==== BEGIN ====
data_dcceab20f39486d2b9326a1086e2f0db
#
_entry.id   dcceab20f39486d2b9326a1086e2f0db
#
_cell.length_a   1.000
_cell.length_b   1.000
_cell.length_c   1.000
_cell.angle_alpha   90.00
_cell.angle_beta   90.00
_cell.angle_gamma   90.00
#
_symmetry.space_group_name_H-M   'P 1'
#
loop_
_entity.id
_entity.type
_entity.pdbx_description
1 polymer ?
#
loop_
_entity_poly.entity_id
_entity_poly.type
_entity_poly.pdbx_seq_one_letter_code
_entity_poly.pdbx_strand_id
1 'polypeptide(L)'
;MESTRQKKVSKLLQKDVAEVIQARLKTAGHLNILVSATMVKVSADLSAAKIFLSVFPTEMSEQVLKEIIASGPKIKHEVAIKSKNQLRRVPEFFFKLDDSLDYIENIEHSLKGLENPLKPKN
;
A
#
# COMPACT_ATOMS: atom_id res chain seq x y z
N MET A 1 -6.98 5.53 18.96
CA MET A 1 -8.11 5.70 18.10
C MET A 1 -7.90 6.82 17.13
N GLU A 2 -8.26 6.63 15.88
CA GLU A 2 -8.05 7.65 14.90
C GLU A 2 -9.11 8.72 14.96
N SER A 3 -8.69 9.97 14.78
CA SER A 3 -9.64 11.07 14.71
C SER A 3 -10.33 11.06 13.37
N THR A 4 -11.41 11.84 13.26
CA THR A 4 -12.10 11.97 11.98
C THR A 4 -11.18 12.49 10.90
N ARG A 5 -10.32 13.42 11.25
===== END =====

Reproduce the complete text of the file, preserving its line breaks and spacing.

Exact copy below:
data_dcceab20f39486d2b9326a1086e2f0db
#
_entry.id   dcceab20f39486d2b9326a1086e2f0db
#
_cell.length_a   1.000
_cell.length_b   1.000
_cell.length_c   1.000
_cell.angle_alpha   90.00
_cell.angle_beta   90.00
_cell.angle_gamma   90.00
#
_symmetry.space_group_name_H-M   'P 1'
#
loop_
_entity.id
_entity.type
_entity.pdbx_description
1 polymer ?
#
loop_
_entity_poly.entity_id
_entity_poly.type
_entity_poly.pdbx_seq_one_letter_code
_entity_poly.pdbx_strand_id
1 'polypeptide(L)'
;MESTRQKKVSKLLQKDVAEVIQARLKTAGHLNILVSATMVKVSADLSAAKIFLSVFPTEMSEQVLKEIIASGPKIKHEVAIKSKNQLRRVPEFFFKLDDSLDYIENIEHSLKGLENPLKPKN
;
A
#
# COMPACT_ATOMS: atom_id res chain seq x y z
N MET A 1 -6.98 5.53 18.96
CA MET A 1 -8.11 5.70 18.10
C MET A 1 -7.90 6.82 17.13
N GLU A 2 -8.26 6.63 15.88
CA GLU A 2 -8.05 7.65 14.90
C GLU A 2 -9.11 8.72 14.96
N SER A 3 -8.69 9.97 14.78
CA SER A 3 -9.64 11.07 14.71
C SER A 3 -10.33 11.06 13.37
N THR A 4 -11.41 11.84 13.26
CA THR A 4 -12.10 11.97 11.98
C THR A 4 -11.18 12.49 10.90
N ARG A 5 -10.32 13.42 11.25